Monday, March 12, 2012
The Looting of Haiti Teleco by Mary O'Grady
A federal bribery case in Miami may shed light on how a well-connected U.S. firm operated during the Aristide years.
The slaying of a former director of the Haitian Central Bank in Port-au-Prince last week might at first seem like a random event in a violent country. But the shooting of Venel Joseph at the wheel of his car looks more like a hit job. It comes just days after the Miami Herald reported that Joseph's son, Patrick Joseph, is a key witness in a federal bribery case in Miami involving alleged kickbacks paid by American telecom companies to Haitian officials. The younger Joseph, according to Herald sources, has fingered former Haitian President Jean Bertrand Aristide as one of those officials.
The indictment doesn't name Mr. Aristide. But the Herald reported that lawyers familiar with the case said that an unnamed individual in the document—"Official B"—is "indeed the ex-president." The Justice Department alleged in court that "Official B" and Patrick Joseph, who is a former director general of the government telecom monopoly Haiti Teleco, received kickbacks from U.S. companies in exchange for favorable pricing when terminating calls in Haiti. Mr. Joseph has pleaded guilty to taking bribes and is cooperating with Justice, according to the Herald article.
It is a case that ought to interest Americans, and not only because it means Mr. Aristide—who was, according to a detailed lawsuit filed by Haiti in civil court in South Florida in 2005, a notoriously corrupt strongman—might be brought to justice. That would be a step toward ending impunity in Haiti, which in turn would be good for political stability and for U.S. security interests in the hemisphere. Mr. Aristide's American lawyer, Ira Kurzban, told the Herald that there is "not one shred of evidence" against his client in the indictment.
But for Americans there may be another even more important reason to pay attention: It is possible that by getting to the bottom of how Haiti Teleco operated during the Aristide years, investigators will finally uncover the details of the arrangement that Fusion Telecommunications—run by former Democratic Party Finance Chairman Marvin Rosen with Joseph P. Kennedy II and numerous influential Democrats on the board—had in Haiti during the Clinton years. That would be edifying, given how Bill Clinton inexplicably tolerated Mr. Aristide's despotism even after the U.S. had restored him to power in 1994.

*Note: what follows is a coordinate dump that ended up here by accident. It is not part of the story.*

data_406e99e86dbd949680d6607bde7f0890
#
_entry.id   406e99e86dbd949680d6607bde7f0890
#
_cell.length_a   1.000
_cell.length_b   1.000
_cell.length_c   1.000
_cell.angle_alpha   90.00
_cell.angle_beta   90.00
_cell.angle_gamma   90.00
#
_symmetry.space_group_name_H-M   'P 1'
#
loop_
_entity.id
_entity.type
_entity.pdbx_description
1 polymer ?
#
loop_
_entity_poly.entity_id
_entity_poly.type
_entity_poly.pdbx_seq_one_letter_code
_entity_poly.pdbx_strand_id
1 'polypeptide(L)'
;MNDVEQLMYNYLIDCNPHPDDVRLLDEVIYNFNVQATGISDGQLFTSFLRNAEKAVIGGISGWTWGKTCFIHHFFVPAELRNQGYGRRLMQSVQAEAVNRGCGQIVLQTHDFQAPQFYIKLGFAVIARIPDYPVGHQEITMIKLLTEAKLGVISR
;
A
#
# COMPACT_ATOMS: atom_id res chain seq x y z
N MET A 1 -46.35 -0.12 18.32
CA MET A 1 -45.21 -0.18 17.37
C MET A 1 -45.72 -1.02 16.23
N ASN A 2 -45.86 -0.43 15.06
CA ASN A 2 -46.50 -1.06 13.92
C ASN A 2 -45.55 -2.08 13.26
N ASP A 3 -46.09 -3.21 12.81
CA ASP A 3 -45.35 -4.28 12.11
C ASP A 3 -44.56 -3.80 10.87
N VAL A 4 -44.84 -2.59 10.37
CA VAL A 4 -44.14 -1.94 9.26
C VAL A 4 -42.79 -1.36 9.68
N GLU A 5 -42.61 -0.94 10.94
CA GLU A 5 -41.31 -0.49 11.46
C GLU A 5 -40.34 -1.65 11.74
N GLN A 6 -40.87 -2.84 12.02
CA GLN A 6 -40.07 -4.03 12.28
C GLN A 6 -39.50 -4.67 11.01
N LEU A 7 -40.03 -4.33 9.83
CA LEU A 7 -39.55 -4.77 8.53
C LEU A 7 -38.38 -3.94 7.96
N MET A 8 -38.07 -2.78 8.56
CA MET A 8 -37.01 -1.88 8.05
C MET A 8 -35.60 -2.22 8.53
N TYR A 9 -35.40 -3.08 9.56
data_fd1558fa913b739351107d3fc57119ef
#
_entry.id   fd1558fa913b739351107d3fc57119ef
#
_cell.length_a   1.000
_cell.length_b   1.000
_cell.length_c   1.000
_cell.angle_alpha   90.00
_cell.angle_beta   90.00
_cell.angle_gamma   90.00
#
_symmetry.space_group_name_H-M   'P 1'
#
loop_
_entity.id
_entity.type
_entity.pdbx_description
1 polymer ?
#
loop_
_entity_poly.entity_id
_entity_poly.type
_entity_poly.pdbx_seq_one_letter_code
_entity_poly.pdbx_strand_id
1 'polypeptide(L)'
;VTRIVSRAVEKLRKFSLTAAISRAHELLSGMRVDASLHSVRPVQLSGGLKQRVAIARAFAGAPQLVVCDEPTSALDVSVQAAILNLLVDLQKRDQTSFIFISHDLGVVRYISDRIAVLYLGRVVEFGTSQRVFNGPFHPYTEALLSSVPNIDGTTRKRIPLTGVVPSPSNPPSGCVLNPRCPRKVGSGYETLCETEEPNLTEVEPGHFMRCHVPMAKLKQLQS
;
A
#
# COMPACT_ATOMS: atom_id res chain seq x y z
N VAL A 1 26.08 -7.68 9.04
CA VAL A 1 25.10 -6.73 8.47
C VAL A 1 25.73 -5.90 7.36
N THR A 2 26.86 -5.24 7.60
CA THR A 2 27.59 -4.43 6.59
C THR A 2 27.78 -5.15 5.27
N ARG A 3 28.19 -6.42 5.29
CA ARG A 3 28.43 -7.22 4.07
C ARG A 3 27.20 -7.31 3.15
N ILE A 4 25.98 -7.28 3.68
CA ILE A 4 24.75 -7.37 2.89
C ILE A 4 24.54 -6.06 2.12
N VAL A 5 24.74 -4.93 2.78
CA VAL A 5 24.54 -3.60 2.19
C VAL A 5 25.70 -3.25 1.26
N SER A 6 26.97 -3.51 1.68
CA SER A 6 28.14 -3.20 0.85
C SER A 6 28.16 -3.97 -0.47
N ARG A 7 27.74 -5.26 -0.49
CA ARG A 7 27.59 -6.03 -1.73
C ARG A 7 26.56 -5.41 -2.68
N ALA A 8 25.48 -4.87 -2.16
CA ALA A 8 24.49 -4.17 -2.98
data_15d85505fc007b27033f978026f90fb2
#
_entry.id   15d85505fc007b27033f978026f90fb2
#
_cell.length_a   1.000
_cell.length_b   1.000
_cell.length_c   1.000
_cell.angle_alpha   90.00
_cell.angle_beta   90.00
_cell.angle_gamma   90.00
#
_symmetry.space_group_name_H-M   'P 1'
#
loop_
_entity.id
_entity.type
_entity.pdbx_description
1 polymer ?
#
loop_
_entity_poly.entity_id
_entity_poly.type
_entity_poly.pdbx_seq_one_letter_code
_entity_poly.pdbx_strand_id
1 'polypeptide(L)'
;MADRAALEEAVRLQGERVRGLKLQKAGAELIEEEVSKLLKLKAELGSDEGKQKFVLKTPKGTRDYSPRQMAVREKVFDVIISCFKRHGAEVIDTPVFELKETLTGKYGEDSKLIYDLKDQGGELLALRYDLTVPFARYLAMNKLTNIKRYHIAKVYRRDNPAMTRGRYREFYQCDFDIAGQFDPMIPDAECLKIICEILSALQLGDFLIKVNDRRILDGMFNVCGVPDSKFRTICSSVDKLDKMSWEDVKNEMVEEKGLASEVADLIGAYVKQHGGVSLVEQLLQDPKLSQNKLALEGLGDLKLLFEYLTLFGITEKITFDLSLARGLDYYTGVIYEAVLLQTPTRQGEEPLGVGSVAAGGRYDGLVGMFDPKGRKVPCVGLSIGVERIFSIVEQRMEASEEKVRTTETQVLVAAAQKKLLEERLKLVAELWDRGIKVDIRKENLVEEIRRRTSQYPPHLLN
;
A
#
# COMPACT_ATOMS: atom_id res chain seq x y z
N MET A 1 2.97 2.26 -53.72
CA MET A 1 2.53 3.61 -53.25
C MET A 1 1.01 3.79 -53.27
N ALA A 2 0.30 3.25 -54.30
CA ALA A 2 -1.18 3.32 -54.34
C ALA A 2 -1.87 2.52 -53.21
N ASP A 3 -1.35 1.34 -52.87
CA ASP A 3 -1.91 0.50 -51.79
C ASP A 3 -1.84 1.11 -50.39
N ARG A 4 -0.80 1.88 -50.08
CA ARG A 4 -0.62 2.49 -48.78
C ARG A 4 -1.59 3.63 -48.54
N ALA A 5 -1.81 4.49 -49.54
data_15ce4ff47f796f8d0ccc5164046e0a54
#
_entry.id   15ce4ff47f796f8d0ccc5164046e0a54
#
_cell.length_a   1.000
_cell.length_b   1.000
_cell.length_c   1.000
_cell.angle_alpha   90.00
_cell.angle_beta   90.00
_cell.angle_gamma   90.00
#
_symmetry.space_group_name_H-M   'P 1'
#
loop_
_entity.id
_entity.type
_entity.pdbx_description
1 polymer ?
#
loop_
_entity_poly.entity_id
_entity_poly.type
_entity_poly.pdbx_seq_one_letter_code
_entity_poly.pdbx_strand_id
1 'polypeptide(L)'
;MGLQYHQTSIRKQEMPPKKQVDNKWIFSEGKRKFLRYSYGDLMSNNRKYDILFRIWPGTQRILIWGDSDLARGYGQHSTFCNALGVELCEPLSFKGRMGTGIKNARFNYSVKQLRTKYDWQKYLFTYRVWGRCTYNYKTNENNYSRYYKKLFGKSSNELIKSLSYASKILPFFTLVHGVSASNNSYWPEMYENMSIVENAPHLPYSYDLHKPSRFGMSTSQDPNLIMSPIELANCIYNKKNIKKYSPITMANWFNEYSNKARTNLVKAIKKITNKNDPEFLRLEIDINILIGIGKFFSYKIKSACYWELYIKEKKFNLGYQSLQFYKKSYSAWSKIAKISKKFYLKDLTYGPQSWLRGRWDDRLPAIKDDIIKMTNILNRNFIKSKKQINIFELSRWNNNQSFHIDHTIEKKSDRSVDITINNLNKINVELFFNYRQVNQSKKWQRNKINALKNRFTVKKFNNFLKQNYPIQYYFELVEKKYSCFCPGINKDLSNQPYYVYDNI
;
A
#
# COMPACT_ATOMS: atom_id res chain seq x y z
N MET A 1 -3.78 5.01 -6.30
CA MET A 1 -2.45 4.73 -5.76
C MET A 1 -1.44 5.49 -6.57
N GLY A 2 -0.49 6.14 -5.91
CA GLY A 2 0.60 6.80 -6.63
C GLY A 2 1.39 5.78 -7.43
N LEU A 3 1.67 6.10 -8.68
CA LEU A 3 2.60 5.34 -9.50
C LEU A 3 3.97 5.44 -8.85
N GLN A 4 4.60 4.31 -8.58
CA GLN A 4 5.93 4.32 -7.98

Back in those days, Haitians working for Teleco whispered to me of an alleged kickback scheme. Teleco was one of the few sources of hard currency for the country and they charged that the deal between Fusion and Mr. Aristide meant that the company was being looted. They claimed that Fusion had an office inside Teleco, was getting access to the Teleco network at a big discount, and was paying Mr. Aristide in return.
But there was no transparency at Teleco, and these brave patriots were afraid to go public with what they knew. It was only after Mr. Aristide was pushed from power by a popular revolt in February 2004 that the interim government could confirm that the company had been cleaned out.
In the fall of 2004 I was approached by Michael Jewett, a former telecom executive at New Jersey-based IDT. He alleged that he had been fired from the company for objecting to a bribery scheme similar to the one that had been described to me by Haitians regarding Fusion. He had filed a wrongful dismissal case that alleged that he was told to put payments in an offshore account for the benefit of Mr. Aristide. Federal Communications Commission records proved that Teleco had indeed given IDT a 66% discount to the official rate, but Mr. Jewett was never able to prove that Mr. Aristide was the beneficiary of the offshore account. IDT denied wrongdoing and eventually settled with him out of court.
That case prompted me to ask the FCC for copies of Fusion's contracts. I was told that the file had disappeared from its record room. When the FCC asked carriers to send duplicates, Fusion said hurricanes had destroyed many of its records, and it produced only one document. Then it went to court to block me from seeing it. I used the Freedom of Information Act to prevail and learned that in 1999 Teleco had given Fusion a rate of 12 cents per minute when the official rate was 50 cents.
Joseph P. Kennedy II wrote in a letter published by the Journal that he was "not aware" of any wrongdoing on the part of Fusion. The company has long maintained its innocence, and it has not been charged. But the Justice Department now alleges in its indictment that other companies that received discounts paid kickbacks to get them.
Patrick Joseph could be the best hope that Haitians have of getting to the truth about Mr. Aristide and his American business partners. But sources say the former Teleco executive still has relatives in Haiti. If he fears for them, he could clam up. That would be one explanation for his father's murder.